Hello everyone, and happy Monday! We are so happy to tell you all that the beaches and trails reopen today. And to celebrate that, we’re going to take you all on a little hike over to the Murphy Great House, which is located off the Johnny Horn trail, high above Waterlemon Cay.
But first, I’d like to tell you a bit about James Murphy, the man who the Great House was named after. James Murphy was a St. Thomas merchant, shipowner and slave trader. Murphy bought Waterlemon Bay in in 1796 and renamed it Leinster Bay, according to David W. Knight, Sr.’s writing on the St. John Historical Society’s website. “Within the year, Murphy also went on to acquire the neighboring Annaberg and Mary’s Point estates, along with a portion of the former deWintsberg property known as Betty’s Hope that joined the two parcels.” Following the acquisitions, Murphy started to construct what was then considered a state-of-the-art sugar factory at Annaberg.
“In 1803, James Murphy once again set out to expand his landholdings with the acquisition of the Munsburry plantation, which lay along Annaberg’s southern boundary,” David W. Knight, Sr. wrote on the St. John Historical Society’s website. “Then, in 1807, he purchased the Brown’s Bay estate on the far eastern boundary of Leinster Bay — thereby amassing a total of 1,245 contiguous acres, of which 494 were planted in sugar cane. It was the largest amount of sugar land ever controlled by a single individual in the history of St. John.”
The Great House was Murphy’s residence perched high atop a hill overlooking Annaberg, Leinster Bay and Tortola. The hike to the Great House takes roughly 30 to 45 minutes from the Annaberg parking lot, depending on how many times you stop to take pictures or enjoy the beautiful scenery. You could wear flip flops for this hike, but I recommend wearing sneakers and bringing a bottle of water.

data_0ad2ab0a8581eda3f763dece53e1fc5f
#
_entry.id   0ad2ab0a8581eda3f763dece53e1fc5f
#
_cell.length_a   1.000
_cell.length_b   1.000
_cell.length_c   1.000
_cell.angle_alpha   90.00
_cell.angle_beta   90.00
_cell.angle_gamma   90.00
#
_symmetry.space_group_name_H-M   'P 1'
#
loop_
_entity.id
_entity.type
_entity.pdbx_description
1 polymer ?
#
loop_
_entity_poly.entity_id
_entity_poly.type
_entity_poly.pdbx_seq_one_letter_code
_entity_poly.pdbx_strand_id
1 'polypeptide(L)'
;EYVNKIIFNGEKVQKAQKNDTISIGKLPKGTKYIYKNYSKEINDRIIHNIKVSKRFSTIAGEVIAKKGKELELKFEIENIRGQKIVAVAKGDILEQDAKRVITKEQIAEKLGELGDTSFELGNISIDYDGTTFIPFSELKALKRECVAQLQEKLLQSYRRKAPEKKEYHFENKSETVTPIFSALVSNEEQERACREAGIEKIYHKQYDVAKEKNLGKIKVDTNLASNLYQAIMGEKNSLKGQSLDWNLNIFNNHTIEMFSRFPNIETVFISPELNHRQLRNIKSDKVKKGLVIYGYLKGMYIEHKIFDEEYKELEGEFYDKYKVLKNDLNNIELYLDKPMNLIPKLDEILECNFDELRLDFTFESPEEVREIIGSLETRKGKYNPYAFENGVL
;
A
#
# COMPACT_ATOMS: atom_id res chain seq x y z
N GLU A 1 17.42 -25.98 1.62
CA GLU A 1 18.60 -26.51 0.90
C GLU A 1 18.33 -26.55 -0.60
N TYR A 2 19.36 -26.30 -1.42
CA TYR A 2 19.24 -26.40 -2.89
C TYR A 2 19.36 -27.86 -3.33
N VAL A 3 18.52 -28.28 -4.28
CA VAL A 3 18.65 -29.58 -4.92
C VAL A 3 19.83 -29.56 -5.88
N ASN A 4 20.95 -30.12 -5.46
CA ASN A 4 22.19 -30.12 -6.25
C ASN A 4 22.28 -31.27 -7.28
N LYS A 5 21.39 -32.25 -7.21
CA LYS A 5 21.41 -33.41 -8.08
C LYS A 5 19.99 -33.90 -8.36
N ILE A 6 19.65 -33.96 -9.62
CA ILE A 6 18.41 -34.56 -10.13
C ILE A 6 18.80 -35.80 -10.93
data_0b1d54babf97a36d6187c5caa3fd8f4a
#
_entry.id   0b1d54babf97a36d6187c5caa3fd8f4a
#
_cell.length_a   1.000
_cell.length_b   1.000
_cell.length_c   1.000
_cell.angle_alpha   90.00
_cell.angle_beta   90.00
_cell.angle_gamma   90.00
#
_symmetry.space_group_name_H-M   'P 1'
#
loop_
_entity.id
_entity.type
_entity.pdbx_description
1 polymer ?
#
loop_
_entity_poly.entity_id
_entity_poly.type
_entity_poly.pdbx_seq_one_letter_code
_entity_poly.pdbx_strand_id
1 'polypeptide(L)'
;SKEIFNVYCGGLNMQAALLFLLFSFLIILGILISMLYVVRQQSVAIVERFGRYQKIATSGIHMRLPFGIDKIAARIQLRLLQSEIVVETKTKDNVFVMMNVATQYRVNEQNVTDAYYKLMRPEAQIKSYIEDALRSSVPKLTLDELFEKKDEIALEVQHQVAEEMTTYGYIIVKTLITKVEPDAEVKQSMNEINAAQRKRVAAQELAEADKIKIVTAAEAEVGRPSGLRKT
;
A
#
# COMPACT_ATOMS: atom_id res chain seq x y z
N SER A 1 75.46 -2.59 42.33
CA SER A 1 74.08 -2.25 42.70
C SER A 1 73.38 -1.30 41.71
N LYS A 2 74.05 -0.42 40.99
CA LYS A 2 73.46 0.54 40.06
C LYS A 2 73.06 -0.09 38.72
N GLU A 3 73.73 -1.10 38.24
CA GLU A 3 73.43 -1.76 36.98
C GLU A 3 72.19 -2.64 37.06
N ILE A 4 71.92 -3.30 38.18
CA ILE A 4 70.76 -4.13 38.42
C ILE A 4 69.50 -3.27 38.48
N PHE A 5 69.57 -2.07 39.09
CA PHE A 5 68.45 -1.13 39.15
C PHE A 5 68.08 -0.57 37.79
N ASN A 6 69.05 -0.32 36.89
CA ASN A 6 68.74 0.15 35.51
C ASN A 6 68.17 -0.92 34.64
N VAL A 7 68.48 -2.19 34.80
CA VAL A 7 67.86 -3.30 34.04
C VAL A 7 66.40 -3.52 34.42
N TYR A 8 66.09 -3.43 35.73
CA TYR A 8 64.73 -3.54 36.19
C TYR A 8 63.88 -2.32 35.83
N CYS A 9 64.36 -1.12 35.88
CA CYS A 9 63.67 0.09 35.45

So as we mentioned, please park at the Annaberg parking lot when visiting the Murphy Great House. After parking, proceed to the Leinster Bay Trail which starts beside the water at the bottom of the hill to Annaberg.
Follow the trail alongside the water until you get to the beach.
When you reach the beach, walk to the far end. There you will see an opening in the trees. This leads to the Johnny Horn Trail. There is a large rock near the entrance of this trail.
“The Johnny Horn Trail was named after Johan Horn who was second in command to Governor Gardelin in St. Thomas and Commandant of St. John around the time of the slave rebellion in 1733,” according to seestjohn.com. “He was the Chief Bookkeeper and Chief Merchant of the Danish West India and Guinea Company on St. Thomas. According to John Anderson in his historical novel, Night of the Silent Drums, Englishman John Charles, a former actor who became a small planter on St. John, said the following of Horn:
“He had a grimace for a face, lies for eyes, noes for a nose, arse cheeks for face cheeks, fears for ears, whips for lips, dung for a tongue, and to all who knew him it seems strange that he has but one horn for a name.”
Well clearly he wasn’t the most liked individual…
Once you get to the rock, walk to the left. You will then follow the trail uphill. The first set of ruins you will reach is of the Guardhouse. It’s purposefully located in a strategic location where guards could keep an eye on the the Fungi Passage, between Whistling Cay and Mary Point, and the Narrows, which separate Great Thatch and St. John. The Guardhouse was complete with cannons and was manned by 16 soldiers, according to See St. John.